At some point in your life, you might decide it would be better if someone else could manage your affairs for you – permanently or on a temporary basis.
Perhaps a family member has suggested it would be a good idea. They might have watched you struggling to keep up with regular paperwork or having trouble claiming benefits or selling your home.
If you are ill or disabled, or have dementia or a severe brain injury, it’s not unusual to need help with big decisions and complicated issues. The way you do this depends on your circumstances and whether or not you have what’s known as ‘mental capacity’. This means whether or not you are able to understand and make your own decisions about your life.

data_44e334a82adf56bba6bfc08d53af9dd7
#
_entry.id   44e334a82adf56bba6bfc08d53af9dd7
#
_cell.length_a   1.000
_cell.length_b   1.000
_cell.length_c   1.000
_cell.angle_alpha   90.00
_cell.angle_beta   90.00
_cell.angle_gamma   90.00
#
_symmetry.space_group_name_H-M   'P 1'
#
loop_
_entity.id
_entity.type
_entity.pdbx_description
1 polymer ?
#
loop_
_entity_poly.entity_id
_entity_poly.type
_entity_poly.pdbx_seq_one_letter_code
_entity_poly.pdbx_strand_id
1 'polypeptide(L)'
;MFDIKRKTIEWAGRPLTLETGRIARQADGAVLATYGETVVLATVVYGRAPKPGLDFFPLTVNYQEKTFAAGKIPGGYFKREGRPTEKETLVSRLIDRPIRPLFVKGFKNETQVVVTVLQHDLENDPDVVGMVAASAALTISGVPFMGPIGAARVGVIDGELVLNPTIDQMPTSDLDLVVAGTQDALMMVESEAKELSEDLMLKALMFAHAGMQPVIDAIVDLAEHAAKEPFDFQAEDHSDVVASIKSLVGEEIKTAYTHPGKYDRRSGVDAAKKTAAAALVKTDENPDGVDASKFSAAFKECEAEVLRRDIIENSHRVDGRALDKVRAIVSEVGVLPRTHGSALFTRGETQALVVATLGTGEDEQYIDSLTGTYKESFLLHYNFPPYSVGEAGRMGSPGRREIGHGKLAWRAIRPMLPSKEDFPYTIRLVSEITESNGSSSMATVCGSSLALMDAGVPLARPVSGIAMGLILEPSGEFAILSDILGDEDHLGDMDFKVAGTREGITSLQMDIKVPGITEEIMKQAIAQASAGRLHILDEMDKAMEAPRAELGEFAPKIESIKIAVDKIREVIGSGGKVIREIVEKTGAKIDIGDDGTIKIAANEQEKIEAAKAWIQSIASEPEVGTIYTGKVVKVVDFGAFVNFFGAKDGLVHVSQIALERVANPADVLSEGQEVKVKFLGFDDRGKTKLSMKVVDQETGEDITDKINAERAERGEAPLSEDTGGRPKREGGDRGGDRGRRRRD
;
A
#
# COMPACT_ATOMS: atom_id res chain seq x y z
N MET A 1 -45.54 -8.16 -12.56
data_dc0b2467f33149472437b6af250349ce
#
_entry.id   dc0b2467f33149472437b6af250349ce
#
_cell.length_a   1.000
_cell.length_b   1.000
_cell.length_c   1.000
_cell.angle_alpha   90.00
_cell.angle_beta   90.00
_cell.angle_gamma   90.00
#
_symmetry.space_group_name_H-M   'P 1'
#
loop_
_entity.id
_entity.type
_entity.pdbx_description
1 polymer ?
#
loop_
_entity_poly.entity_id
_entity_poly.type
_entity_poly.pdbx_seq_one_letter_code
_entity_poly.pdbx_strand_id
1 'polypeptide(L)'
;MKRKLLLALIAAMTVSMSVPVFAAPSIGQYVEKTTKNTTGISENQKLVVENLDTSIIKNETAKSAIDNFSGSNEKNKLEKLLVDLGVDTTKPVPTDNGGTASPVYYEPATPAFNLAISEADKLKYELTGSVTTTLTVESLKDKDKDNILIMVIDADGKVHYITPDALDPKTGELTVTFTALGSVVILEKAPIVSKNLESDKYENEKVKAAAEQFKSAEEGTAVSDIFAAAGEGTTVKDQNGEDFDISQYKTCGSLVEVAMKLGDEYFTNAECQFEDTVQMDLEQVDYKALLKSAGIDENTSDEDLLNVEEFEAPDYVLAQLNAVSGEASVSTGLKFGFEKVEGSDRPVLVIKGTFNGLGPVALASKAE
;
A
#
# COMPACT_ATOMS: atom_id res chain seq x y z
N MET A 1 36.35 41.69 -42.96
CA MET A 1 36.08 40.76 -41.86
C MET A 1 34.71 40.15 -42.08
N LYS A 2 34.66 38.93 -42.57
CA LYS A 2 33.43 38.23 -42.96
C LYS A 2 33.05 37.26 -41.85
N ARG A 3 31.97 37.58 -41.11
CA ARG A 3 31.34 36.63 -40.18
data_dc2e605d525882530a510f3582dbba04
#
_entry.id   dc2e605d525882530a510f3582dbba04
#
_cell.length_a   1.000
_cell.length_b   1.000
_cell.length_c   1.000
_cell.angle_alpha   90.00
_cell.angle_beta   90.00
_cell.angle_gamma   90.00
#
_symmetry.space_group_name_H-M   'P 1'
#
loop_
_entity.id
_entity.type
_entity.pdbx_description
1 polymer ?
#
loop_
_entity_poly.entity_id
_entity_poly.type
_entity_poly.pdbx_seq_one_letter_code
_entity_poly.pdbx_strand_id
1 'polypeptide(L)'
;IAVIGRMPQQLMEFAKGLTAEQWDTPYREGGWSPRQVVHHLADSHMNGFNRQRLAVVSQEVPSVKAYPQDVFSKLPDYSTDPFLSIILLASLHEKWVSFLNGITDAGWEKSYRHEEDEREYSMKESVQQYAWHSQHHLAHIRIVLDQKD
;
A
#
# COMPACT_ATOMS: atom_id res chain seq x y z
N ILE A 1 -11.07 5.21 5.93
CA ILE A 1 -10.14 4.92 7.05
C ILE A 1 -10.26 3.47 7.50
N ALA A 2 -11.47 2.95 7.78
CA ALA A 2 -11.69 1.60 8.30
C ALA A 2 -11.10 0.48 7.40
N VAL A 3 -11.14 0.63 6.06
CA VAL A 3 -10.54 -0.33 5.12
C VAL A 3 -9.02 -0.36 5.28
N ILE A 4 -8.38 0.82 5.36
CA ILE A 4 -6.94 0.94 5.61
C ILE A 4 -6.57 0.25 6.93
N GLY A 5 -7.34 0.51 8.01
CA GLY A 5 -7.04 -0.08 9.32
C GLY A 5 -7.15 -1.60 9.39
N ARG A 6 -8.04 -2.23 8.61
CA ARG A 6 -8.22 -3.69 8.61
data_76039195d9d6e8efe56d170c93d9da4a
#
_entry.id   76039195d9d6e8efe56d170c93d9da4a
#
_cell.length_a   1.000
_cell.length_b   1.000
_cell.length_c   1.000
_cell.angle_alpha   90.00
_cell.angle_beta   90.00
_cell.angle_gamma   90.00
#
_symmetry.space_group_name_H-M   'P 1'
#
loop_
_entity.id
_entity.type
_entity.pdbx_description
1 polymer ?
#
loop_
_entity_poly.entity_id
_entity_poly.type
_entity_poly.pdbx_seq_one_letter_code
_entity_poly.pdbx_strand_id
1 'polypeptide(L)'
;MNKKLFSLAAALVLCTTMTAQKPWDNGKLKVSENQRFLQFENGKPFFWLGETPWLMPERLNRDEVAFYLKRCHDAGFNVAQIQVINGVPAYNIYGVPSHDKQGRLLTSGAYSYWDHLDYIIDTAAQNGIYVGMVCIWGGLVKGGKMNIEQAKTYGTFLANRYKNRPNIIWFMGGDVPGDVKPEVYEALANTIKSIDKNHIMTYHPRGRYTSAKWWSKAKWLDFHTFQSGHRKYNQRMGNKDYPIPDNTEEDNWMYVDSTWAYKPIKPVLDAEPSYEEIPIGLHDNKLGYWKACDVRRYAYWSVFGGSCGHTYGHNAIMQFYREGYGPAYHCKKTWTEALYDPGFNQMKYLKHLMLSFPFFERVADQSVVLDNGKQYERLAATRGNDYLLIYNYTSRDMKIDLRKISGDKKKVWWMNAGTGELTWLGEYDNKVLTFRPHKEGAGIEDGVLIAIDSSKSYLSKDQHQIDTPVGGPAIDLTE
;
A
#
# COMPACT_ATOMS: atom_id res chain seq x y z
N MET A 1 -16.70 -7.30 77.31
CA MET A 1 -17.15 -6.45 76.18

The Mental Capacity Act 2005 works on the principle that a person aged 16 and over has the mental capacity to make their own decisions about money, medical treatment and social care services if they are given enough time, support and information to do so.
A person cannot be judged to lack mental capacity just because other people don’t agree with their decisions.
You might lack mental capacity due to:
- a brain injury or a stroke
- a learning disability
- a mental health issue
- substance abuse
The options for managing your affairs depend on whether or not you have mental capacity.